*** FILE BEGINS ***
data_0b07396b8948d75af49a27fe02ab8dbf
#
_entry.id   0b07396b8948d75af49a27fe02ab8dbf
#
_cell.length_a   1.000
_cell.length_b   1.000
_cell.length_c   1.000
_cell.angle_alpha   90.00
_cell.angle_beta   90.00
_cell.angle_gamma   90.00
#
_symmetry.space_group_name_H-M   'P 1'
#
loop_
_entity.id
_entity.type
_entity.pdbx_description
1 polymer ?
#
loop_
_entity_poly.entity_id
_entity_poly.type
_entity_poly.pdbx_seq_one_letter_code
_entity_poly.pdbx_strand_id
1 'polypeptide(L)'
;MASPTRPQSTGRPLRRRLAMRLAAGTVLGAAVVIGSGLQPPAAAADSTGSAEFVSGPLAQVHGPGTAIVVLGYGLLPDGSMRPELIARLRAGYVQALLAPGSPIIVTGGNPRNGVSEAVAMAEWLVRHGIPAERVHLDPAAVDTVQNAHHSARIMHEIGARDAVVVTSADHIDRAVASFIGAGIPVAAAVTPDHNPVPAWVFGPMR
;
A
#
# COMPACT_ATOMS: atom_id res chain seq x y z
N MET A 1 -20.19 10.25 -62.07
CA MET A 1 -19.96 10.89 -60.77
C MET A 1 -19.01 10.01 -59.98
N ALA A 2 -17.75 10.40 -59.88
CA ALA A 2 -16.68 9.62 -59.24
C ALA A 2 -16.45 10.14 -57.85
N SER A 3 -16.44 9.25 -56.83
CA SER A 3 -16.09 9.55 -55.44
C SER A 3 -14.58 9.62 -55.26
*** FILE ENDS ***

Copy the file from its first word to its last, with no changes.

data_0b07396b8948d75af49a27fe02ab8dbf
#
_entry.id   0b07396b8948d75af49a27fe02ab8dbf
#
_cell.length_a   1.000
_cell.length_b   1.000
_cell.length_c   1.000
_cell.angle_alpha   90.00
_cell.angle_beta   90.00
_cell.angle_gamma   90.00
#
_symmetry.space_group_name_H-M   'P 1'
#
loop_
_entity.id
_entity.type
_entity.pdbx_description
1 polymer ?
#
loop_
_entity_poly.entity_id
_entity_poly.type
_entity_poly.pdbx_seq_one_letter_code
_entity_poly.pdbx_strand_id
1 'polypeptide(L)'
;MASPTRPQSTGRPLRRRLAMRLAAGTVLGAAVVIGSGLQPPAAAADSTGSAEFVSGPLAQVHGPGTAIVVLGYGLLPDGSMRPELIARLRAGYVQALLAPGSPIIVTGGNPRNGVSEAVAMAEWLVRHGIPAERVHLDPAAVDTVQNAHHSARIMHEIGARDAVVVTSADHIDRAVASFIGAGIPVAAAVTPDHNPVPAWVFGPMR
;
A
#
# COMPACT_ATOMS: atom_id res chain seq x y z
N MET A 1 -20.19 10.25 -62.07
CA MET A 1 -19.96 10.89 -60.77
C MET A 1 -19.01 10.01 -59.98
N ALA A 2 -17.75 10.40 -59.88
CA ALA A 2 -16.68 9.62 -59.24
C ALA A 2 -16.45 10.14 -57.85
N SER A 3 -16.44 9.25 -56.83
CA SER A 3 -16.09 9.55 -55.44
C SER A 3 -14.58 9.62 -55.26